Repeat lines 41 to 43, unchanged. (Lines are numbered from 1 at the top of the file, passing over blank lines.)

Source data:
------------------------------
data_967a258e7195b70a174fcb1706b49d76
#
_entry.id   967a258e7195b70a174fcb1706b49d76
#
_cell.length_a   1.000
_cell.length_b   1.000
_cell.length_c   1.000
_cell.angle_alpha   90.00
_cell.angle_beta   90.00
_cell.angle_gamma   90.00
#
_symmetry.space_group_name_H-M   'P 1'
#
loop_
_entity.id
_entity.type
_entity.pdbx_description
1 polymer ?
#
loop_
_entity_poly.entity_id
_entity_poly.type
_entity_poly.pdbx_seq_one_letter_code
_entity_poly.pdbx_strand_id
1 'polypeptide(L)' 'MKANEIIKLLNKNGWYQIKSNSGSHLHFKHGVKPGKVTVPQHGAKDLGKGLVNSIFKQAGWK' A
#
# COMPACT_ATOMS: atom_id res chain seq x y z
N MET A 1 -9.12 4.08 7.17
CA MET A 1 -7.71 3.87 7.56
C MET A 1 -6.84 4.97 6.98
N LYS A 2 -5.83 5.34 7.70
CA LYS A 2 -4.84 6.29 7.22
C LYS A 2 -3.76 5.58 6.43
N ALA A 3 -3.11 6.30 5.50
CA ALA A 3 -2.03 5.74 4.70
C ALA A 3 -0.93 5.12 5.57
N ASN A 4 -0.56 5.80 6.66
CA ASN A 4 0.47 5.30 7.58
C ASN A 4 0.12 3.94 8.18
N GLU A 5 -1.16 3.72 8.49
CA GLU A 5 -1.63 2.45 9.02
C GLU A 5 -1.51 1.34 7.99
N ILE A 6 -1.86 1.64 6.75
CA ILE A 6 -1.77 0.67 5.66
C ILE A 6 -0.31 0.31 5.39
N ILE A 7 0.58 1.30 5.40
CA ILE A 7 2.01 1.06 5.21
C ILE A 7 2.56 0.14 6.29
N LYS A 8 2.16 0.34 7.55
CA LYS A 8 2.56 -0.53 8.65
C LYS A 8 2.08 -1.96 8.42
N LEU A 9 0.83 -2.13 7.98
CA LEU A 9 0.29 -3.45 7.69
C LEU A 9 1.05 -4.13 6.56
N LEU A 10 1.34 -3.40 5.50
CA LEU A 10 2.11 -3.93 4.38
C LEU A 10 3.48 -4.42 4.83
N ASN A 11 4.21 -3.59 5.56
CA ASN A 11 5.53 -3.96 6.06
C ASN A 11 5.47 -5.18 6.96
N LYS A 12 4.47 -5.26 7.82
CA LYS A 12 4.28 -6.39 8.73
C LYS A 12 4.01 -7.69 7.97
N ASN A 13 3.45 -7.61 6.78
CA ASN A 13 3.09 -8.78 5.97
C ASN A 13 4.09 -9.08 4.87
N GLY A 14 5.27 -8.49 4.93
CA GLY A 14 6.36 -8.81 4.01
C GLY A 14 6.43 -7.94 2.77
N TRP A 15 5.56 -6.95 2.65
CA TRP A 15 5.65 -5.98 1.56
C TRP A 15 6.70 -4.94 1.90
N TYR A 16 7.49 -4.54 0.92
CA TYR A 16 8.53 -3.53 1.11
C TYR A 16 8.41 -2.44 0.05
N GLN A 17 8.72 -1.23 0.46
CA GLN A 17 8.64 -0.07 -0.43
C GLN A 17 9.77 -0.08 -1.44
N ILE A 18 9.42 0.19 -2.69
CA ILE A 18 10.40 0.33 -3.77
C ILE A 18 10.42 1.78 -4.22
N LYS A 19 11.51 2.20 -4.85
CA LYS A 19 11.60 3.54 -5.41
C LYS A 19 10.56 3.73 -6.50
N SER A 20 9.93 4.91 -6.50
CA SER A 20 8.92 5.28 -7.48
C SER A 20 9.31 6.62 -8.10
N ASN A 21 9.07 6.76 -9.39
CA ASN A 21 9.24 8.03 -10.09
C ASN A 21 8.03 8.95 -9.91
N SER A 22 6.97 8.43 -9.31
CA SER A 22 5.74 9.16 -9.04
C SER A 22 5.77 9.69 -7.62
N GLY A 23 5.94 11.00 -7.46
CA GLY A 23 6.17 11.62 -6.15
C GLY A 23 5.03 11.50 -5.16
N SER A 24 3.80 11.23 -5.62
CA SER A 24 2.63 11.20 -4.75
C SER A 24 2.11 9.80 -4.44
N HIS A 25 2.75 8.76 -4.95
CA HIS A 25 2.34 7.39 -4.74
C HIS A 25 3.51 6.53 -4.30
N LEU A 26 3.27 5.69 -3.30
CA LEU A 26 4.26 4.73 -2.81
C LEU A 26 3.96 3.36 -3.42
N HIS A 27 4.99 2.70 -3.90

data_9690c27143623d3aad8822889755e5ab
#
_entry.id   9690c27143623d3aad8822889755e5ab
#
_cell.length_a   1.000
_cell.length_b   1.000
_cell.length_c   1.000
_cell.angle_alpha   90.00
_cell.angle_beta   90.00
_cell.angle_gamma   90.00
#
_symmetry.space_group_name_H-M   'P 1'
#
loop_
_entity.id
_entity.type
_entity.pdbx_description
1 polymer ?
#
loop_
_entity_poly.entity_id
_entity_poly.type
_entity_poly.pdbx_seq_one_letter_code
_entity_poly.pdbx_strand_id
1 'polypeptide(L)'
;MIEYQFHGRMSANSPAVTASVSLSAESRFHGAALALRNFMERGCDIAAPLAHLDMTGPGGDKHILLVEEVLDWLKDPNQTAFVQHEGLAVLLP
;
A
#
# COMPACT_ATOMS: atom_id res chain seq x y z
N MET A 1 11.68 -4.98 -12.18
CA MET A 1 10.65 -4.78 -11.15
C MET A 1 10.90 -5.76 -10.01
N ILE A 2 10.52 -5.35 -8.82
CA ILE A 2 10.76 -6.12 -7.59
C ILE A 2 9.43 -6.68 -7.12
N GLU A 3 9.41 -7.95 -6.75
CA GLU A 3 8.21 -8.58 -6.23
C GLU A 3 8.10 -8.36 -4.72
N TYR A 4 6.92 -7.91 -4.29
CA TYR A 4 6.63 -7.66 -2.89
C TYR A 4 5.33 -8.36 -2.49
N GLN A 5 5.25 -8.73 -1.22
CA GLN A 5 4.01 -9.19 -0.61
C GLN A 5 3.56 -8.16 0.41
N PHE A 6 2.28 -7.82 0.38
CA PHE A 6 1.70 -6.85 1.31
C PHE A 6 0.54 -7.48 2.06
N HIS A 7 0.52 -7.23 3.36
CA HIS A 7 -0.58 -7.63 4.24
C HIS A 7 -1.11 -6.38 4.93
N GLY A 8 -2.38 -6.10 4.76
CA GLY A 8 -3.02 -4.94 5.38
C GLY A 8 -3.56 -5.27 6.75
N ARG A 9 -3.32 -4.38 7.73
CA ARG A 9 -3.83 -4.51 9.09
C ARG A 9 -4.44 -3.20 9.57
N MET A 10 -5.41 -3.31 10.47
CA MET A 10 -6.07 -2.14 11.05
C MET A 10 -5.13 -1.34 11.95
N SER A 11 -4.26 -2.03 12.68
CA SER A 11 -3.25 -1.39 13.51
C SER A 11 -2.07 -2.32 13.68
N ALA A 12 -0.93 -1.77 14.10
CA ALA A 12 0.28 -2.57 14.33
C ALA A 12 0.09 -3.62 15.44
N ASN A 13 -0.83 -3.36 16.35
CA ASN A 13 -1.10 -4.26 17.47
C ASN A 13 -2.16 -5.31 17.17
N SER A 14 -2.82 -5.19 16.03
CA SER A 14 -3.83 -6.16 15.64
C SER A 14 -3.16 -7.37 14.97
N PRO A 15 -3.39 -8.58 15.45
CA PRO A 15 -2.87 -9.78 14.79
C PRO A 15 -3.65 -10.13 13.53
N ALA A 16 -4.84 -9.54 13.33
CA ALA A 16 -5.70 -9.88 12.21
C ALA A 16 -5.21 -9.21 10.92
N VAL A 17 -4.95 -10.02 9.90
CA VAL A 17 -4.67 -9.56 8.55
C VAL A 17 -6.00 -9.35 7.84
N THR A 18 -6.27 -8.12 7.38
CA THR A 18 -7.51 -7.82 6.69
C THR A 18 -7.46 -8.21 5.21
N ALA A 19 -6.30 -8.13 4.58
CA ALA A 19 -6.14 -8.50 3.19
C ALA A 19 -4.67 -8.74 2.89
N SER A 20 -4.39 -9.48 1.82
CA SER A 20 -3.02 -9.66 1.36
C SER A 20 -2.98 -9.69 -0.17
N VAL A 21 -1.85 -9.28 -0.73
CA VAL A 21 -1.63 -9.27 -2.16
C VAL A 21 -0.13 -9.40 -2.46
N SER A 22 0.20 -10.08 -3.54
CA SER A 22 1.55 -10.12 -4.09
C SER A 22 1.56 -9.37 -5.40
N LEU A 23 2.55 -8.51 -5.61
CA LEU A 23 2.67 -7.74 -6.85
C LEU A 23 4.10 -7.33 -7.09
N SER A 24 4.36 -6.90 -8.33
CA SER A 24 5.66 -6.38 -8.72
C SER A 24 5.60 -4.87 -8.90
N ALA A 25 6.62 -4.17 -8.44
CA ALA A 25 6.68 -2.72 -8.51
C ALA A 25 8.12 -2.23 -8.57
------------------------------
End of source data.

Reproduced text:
CA GLU A 5 -1.63 2.45 9.02
C GLU A 5 -1.51 1.34 7.99
N ILE A 6 -1.86 1.64 6.75